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Biz Journal: Turn Philadelphia into an innovation hub with these simple steps, says Chamber

January 20, 2015 Category: Uncategorized

This article originally appeared in the Philadelphia Business Journal here.

The Philadelphia region is good at research. But it’s not so good at turning discoveries into products that can be commercialized.

That’s where the Greater Philadelphia Chamber of Commerce’s CEO Council for Growth is coming into play. The group released a new report this morning detailing recommendations to advance the region’s technology commercialization — or invention — potential. The report was released at the Chamber’s “State of Entrepreneurship”event in Mount Laurel, N.J.

Within 10 years, the CEO Council hopes to help the region’s research institutions birth 10 companies that each grow to a liquidity event (an acquisition or initial public offering) of $100 million or more.

Recommendations to get there include:

  • Funding: A need for both public and private participation to help find additional pre-venture capital funds and business acceleration services.
  • Advocacy: The region should advocate for policies at all levels of government that show commitment to innovation economics.
  • Collaboration: Figure out a way to work together, and encourage it. For example, companies and institutions should share capital, co-invest in tech equipment and share space when possible.
  • Promotion: Make the region known as an innovation hub, to attract venture capital firms seeking deals and entrepreneurial talent.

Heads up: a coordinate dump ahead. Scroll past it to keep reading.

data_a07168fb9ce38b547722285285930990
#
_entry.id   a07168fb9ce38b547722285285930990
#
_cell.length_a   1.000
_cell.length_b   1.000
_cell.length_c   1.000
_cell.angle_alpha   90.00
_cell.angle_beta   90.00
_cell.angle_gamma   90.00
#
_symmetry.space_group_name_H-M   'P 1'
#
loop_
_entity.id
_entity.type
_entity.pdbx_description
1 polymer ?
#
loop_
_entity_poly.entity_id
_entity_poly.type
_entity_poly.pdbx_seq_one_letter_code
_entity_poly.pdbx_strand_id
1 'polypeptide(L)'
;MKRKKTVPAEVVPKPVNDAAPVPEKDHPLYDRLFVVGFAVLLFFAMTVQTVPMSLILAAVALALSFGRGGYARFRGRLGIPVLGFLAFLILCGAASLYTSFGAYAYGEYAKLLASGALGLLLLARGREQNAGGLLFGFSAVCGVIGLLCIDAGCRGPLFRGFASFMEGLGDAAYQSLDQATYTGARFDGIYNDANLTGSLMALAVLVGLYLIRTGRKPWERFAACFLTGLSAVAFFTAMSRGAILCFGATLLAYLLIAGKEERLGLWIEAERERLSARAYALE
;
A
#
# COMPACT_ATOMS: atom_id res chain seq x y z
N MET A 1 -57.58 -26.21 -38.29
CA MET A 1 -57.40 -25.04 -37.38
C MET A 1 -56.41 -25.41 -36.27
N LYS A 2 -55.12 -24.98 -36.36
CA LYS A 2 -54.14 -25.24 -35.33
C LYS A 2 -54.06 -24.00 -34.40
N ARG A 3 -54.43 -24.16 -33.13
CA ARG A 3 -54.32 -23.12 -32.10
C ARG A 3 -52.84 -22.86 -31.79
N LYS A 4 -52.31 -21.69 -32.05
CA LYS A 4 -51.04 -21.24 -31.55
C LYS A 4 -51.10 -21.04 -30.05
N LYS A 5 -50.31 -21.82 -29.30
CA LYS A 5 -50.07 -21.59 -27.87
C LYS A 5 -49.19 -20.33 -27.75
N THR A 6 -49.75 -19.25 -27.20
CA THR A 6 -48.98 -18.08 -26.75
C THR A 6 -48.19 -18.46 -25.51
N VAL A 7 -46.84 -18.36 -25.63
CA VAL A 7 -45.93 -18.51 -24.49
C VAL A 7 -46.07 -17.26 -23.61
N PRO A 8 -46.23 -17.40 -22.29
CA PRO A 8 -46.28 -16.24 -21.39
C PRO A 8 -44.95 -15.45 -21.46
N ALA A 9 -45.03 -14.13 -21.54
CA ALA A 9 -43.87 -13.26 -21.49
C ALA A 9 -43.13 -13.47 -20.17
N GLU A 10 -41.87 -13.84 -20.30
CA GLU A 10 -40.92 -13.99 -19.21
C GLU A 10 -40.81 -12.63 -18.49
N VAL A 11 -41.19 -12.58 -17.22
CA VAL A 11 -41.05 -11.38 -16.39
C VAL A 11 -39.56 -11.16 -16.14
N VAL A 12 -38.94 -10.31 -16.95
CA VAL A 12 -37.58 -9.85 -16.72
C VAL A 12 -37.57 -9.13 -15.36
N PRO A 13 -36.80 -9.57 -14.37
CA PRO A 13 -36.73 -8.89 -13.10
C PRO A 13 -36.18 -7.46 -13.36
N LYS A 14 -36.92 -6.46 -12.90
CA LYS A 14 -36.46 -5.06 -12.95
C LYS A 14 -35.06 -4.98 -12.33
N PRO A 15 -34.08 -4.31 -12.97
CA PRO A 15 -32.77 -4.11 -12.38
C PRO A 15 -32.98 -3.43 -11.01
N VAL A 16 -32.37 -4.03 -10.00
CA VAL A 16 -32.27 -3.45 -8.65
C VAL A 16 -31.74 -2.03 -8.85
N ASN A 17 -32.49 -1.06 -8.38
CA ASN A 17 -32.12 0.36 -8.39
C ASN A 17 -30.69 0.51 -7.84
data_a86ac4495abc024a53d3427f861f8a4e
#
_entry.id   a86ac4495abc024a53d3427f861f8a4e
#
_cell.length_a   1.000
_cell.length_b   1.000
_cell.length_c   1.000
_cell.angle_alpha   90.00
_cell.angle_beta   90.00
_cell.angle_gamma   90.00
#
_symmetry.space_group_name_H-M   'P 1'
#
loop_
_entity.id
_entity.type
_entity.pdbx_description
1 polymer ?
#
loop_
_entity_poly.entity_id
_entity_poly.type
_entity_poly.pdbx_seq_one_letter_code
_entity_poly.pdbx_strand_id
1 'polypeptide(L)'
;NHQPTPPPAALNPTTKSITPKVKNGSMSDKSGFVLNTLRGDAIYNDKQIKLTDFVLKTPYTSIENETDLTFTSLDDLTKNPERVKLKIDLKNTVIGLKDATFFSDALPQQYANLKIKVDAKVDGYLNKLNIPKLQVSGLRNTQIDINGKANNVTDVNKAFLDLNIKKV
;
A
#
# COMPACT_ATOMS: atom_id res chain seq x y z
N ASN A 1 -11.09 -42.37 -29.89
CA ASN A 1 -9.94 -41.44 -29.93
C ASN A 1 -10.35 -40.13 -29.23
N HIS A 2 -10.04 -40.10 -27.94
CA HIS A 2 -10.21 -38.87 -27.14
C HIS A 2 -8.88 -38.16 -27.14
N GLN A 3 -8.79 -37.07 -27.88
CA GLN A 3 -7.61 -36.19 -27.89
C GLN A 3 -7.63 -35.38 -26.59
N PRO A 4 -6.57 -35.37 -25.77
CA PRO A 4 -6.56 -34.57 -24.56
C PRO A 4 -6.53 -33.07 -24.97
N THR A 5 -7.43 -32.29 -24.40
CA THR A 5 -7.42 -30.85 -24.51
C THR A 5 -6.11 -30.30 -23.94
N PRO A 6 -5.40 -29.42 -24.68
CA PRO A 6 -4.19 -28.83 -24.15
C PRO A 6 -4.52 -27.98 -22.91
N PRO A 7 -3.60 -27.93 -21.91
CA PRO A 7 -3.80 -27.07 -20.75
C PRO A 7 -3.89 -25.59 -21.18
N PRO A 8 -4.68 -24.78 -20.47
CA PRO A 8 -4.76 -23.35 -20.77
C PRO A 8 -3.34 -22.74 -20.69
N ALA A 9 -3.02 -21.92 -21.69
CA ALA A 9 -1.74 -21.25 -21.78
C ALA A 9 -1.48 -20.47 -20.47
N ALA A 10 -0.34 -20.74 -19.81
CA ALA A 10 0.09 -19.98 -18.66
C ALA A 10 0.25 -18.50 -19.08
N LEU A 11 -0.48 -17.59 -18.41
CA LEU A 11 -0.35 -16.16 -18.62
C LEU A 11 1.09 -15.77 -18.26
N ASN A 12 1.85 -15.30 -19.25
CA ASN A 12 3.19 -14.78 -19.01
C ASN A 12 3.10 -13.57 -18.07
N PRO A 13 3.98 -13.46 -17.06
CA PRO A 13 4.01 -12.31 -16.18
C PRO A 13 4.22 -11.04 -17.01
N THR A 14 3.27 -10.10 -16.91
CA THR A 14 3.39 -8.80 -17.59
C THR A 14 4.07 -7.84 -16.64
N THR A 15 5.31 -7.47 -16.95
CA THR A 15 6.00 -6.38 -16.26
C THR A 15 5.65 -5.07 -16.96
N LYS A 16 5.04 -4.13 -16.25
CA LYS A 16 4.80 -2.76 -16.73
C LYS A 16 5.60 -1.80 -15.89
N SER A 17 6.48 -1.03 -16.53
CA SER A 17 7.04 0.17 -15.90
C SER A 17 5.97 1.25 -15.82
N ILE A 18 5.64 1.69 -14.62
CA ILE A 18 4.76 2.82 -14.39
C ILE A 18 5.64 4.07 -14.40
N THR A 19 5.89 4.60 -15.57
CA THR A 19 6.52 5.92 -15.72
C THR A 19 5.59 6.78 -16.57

Russel Kaufman, president and CEO of the Wistar Institute and CEO Council for Growth board member, said the goal really rests on pre-venture capital funds.

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“We all know that’s essential,” he said. “But none of the recommendations can lead alone. You need advocacy to get more funds, you need collaboration to make better use of funds. They’re all interconnected.”

Kaufman said the new report, commissioned by Philadelphia consulting firm Econsult Solutions, comes just in time for the upcoming BIO International Convention, slated to be held in Philadelphia in June. It boasts itself as the world’s largest biotechnology gathering.

The last time Philadelphia hosted BIO was in 2005 — and Philadelphia learned a lot from it.

“When BIO showed up, it allowed us to take into perspective other regions strong in biotechnology,” Kaufman explained. “Many regions that were biotech powerhouses were similar to us [in terms of research]. But they commercialized much better than we did.”

That realization prompted the CEO Council to commission a study in 2007 on technology transfer and commercialization, which proved even more that the gap between research and invention existed.

The report released Wednesday is meant to take a look at the region’s progress since. Unfortunately for Philadelphia, it showed the area’s rank in technology transfer metrics declining across the board, creeping slowly behind Boston, New York and San Francisco, among other popular tech transfer towns.

Kaufman said if the region could just meet its goal in helping create some top companies that make millions, it would generate the “buzz” the region needs to “attract talent, money and activity.”

Image via Flickr User Afshin Darian

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